Marius cupcake molds – too sweet:

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Marius lunch box:

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The traditional Marius colour theme is red, white and blue, same as the Norwegian flag.  However, a solid blue or white background is the custom.

Tea towels, mittens and even synthetic wash cloths:

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Sheets, cushions and candles:

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Black is a popular background, though not traditional.

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Crockery:

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Flasks:

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Glasses case:

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Cake spatulas:

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There is one other famous design especially for mittens… for another post ;).

Norway is a pain in the neck – literally!

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It was exciting coming to a place where I could finally wear big overcoats, snuggly scarves and arty beanies.  I never had a need for them back in Australia.  The Norwegian winter style was classic, romantic and down right fun to wear.  I learned several new ways to wear scarves – it’s all in the tying – and tried out many beanie designs.  You’d be amazed at the beanie range – slouched, pom pomed, folded or unfolded edged, twisted inside out, tubed, bowl cut, knitted, cotton, wool… I was in beanie heaven.  And the jackets!  My favourite is tight, to the hip, with a faux fur lined hoodie to keep the snow off my face (a Russia influenced style).  But alas, fashion is pain.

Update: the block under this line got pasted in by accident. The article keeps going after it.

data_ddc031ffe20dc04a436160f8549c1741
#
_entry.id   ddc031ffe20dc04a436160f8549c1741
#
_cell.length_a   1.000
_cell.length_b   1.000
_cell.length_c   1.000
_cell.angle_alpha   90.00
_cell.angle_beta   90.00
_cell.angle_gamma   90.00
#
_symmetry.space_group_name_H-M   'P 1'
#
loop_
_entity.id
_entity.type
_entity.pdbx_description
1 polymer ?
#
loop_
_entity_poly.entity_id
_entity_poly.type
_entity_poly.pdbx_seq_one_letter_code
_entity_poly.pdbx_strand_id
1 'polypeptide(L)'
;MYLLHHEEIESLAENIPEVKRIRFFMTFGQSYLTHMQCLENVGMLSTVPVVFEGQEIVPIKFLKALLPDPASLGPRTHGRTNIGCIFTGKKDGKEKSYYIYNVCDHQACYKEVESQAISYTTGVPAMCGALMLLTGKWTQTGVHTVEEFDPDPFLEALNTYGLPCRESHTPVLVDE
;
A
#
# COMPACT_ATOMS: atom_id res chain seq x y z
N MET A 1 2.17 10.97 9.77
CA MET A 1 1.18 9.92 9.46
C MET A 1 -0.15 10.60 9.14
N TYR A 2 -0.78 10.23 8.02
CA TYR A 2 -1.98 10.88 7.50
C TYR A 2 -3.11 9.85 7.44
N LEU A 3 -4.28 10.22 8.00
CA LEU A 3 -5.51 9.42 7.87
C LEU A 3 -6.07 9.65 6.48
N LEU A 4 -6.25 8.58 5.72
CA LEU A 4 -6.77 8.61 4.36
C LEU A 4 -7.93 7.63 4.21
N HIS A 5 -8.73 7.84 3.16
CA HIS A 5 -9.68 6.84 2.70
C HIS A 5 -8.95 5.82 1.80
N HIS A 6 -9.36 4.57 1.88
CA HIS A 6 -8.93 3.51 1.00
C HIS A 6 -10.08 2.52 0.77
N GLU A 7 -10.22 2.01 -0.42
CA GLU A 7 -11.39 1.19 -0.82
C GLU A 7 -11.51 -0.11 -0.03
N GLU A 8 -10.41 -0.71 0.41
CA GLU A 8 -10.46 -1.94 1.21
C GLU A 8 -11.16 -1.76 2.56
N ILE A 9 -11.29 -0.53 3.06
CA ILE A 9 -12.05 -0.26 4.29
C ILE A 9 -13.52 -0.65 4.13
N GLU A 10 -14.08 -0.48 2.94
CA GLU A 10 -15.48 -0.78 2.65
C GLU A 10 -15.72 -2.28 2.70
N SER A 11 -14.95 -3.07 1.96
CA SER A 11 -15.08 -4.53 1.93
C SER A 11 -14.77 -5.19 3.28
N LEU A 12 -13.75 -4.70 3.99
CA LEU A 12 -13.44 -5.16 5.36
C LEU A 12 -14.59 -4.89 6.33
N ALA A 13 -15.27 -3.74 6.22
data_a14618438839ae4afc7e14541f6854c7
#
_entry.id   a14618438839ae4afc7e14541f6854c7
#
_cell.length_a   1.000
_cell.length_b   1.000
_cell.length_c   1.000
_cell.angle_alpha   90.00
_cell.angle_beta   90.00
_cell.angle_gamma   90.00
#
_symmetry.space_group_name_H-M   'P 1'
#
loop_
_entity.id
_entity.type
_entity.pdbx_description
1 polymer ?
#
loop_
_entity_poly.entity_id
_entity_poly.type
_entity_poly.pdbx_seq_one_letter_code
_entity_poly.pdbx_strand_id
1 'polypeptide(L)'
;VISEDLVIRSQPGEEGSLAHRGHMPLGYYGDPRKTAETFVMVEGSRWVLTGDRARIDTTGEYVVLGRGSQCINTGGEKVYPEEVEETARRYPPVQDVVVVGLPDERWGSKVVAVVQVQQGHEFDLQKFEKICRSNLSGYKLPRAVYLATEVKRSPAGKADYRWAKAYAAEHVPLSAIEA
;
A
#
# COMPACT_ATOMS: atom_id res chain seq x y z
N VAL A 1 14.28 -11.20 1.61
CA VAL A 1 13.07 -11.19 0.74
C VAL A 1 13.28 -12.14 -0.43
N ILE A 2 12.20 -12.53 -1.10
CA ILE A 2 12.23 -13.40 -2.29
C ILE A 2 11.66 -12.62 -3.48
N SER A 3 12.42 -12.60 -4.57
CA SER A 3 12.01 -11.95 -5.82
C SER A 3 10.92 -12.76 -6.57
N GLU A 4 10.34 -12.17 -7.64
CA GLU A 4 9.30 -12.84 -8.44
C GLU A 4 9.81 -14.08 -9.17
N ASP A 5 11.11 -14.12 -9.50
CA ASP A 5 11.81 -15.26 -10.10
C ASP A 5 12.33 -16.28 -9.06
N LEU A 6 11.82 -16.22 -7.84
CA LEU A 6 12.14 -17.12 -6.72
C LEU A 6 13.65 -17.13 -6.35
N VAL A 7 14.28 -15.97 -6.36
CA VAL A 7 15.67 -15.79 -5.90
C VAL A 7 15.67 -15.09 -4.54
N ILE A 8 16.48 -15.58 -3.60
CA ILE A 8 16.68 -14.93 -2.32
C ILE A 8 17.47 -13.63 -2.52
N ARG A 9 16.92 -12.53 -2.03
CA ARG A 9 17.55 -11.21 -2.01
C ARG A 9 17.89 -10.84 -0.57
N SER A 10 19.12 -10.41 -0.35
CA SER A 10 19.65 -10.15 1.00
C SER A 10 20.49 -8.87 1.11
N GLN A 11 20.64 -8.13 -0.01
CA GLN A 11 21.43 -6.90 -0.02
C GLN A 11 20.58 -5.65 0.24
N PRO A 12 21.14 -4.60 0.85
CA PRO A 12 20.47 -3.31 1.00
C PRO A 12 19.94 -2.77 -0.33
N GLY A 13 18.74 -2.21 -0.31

After a couple of years of wearing the heavy, bulky and restricting cold weather dressings I started to get ‘winter neck pain’.  Having all the extra wool and thick material tied around my neck prevented me from turning my head or moving my shoulders.  I suddenly knew how the Harold Finch character felt from Person of Interest,(well, the actor), with having to look both ways to across the road, turning my whole body, like I had a neck brace.  After taking the outside clothes off, my neck and shoulder muscles felt strained, stiff and creaky.  I just thought it was me, that my Australian body wasn’t used to having so many clothes piled around my neck like Norwegians.

It was only this season (after ten of them) that I casually mentioned my ‘Christmas Crick’ problem to Moose when I found out he gets it too.  And then I asked around, and every Norwegian I’ve spoken to has the same problem.  Well…  so it was not just little old me then.